Bulletin of the Geological Society of Malaysia, Volume 42, Dec. 1998, pp. 27 – 37
Sabah Shell Petroleum Company, Locked Bag No.1, 98009 Miri, Sarawak
Abstract: The prolific use of 3D seismic has only been a geophysical commonality since the mid 1980‘s. Since that time, 4D seismic (and beyond 4D), multi-component seismic, visualization, and other have emerged as the forebearers of future seismic interpretation state-of-the-art. However, while increased familiarity and improving economics are working to bring these successors to the forefront, there is still no shortage of new ideas for extending the range of uses for conventional 3D seismic data. One of these, of course, is the use of correlation, or coherency attributes.
While companies may have experimented with the technology earlier, correlation attributes really sprung to prominence within the geophysical community as recently as 1995 with compelling examples published in The Leading Edge. With its emergence as a viable, user-friendly tool, other similarly striking coherency examples have been quickly and ardently documented.
While 3D data clearly offers a significant advantage over 2D data for interpreting complicated fault patterns, correlation data goes at least one step beyond in terms of improved resolution or ease of detection. With great visual clarity, correlation slices demonstrate that faulting may be significantly more complicated, both in terms of number of faults and orientation, than previously interpreted from conventional 3D data.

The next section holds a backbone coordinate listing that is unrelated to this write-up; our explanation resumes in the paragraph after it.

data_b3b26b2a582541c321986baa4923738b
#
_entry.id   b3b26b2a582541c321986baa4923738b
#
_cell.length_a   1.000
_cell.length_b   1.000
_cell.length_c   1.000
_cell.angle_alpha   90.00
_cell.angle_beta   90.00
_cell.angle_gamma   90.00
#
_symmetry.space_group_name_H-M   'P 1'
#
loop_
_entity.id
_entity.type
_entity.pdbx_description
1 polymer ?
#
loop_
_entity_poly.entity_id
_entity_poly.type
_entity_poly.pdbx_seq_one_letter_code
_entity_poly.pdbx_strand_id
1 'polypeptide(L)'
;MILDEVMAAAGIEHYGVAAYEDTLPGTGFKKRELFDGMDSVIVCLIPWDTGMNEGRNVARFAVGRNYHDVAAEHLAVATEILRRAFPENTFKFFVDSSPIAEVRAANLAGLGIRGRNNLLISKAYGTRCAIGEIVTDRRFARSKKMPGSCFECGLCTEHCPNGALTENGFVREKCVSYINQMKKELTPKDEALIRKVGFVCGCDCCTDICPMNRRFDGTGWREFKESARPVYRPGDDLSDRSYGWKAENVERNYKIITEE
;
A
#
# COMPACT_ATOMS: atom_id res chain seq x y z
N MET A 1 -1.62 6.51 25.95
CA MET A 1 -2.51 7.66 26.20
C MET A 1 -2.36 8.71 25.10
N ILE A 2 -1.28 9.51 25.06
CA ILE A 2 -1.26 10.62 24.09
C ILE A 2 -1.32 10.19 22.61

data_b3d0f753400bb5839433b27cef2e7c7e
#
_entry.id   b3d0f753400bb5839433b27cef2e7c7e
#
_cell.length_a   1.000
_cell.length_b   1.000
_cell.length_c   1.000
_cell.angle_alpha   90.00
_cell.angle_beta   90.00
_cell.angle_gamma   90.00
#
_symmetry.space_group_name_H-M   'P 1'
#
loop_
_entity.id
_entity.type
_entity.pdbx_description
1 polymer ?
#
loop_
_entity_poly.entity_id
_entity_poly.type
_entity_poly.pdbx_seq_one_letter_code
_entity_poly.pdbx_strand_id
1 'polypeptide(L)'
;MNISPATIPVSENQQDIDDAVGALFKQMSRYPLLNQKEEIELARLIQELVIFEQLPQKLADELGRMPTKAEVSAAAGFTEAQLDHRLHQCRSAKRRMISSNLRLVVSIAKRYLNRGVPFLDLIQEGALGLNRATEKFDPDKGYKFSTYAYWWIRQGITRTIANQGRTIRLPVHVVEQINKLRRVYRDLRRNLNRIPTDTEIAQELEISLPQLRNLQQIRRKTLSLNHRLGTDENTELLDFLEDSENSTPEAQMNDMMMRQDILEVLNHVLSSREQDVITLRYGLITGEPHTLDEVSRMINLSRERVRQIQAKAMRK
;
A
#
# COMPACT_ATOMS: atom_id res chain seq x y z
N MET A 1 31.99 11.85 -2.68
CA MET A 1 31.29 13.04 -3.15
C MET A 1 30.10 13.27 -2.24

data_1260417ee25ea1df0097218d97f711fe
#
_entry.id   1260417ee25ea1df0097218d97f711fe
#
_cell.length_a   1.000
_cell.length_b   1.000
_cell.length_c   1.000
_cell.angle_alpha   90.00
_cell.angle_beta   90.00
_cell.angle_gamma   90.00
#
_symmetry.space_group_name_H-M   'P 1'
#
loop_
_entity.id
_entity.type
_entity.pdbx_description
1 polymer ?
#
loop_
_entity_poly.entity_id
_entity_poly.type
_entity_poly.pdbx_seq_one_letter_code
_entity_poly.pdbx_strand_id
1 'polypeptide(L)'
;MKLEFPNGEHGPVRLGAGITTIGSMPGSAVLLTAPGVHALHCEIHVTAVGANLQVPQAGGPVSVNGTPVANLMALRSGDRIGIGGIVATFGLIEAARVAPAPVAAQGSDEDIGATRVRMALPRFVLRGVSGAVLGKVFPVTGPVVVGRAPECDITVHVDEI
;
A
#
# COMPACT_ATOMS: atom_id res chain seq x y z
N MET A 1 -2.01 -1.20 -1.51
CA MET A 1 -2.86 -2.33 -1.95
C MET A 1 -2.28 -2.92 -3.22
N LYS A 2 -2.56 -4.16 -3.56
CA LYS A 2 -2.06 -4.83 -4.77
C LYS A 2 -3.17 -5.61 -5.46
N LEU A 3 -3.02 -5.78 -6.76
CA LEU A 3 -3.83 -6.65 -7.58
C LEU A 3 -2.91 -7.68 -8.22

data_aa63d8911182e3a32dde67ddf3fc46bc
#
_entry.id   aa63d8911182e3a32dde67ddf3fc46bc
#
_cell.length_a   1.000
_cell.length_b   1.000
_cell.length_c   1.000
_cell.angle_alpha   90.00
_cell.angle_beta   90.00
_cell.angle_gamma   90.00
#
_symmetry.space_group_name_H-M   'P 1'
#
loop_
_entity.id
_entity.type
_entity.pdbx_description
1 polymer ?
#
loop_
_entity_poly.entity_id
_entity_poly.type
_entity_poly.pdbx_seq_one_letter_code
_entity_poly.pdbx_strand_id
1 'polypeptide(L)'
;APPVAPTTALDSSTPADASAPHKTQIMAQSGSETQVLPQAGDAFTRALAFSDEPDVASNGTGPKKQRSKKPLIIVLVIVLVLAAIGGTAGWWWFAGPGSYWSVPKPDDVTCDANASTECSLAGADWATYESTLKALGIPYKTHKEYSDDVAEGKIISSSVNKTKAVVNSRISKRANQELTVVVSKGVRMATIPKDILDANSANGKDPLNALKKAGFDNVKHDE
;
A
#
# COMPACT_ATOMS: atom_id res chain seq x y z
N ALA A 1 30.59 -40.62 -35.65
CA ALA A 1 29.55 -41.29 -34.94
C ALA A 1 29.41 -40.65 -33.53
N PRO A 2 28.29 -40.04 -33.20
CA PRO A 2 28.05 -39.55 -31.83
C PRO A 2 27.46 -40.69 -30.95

Proponents of the technology point to the immediate interpretability offered by correlation time or vertical slices, as reason enough for generating correlation cubes on a routine basis. While conventional time slices often look like “wiggles” and can be dominated by the structural dip component, correlation slices bear a remarkable resemblance to “real geology”, morphology, and sedimentary features are readily identifiable. Where an interpretation is fairly complete, horizon oriented correlation slices, too, can be very useful. Slices through shallow, relatively flat-lying, high frequency data often show valley, channel and levee features with clarity and beauty.
Multiple en-echelon faults, relay-ramps and cross-faulting producing compartmentalization are often immediately apparent on correlation data. The early identification of such features which may significantly impact field drainage patterns can affect important development decisions and economics. Correlation cubes are currently being used within SSB/SSPC and are proving to be a valuable part of the seismic interpretation portfolio. This paper documents some of SSB/SSPC‘s learning experiences with correlation data as a tool for assessing regional and local fault expressions and sedimentological features.